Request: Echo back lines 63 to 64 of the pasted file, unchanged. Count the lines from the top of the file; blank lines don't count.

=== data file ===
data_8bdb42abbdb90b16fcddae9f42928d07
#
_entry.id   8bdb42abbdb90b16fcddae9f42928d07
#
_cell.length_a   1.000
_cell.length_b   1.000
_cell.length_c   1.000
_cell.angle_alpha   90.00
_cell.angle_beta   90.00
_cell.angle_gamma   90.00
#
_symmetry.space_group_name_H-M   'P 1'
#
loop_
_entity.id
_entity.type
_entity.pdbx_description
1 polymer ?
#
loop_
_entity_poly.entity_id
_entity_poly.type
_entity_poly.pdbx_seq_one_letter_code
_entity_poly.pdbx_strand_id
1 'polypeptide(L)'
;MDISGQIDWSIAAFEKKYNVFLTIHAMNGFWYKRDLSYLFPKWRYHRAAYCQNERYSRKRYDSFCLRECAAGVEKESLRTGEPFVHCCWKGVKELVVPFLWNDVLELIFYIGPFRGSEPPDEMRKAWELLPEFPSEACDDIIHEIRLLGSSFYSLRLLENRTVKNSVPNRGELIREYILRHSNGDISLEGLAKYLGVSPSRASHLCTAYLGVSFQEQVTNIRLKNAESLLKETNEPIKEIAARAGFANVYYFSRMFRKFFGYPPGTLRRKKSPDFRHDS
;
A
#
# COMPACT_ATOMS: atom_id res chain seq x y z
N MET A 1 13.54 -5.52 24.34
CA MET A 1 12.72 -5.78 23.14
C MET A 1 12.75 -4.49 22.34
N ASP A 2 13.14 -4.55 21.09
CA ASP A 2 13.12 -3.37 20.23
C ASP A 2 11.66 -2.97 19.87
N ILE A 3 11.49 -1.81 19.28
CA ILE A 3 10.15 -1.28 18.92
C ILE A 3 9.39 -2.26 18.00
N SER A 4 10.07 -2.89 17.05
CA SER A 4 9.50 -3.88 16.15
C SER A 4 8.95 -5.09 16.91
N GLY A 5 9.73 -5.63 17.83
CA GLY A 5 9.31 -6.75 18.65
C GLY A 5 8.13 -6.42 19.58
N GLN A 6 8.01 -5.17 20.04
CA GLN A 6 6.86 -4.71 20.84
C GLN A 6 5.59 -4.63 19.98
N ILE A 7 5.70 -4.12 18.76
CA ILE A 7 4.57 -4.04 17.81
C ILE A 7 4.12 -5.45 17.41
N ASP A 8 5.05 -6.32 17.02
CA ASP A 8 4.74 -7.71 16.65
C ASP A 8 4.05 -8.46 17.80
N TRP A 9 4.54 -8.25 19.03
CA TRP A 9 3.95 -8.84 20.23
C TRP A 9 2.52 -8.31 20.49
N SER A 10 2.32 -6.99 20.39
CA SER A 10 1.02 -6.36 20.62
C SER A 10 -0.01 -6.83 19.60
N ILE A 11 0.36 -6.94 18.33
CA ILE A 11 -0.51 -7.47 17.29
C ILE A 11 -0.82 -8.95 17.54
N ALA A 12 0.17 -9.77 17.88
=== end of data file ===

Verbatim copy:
C ILE A 11 -0.82 -8.95 17.54
N ALA A 12 0.17 -9.77 17.88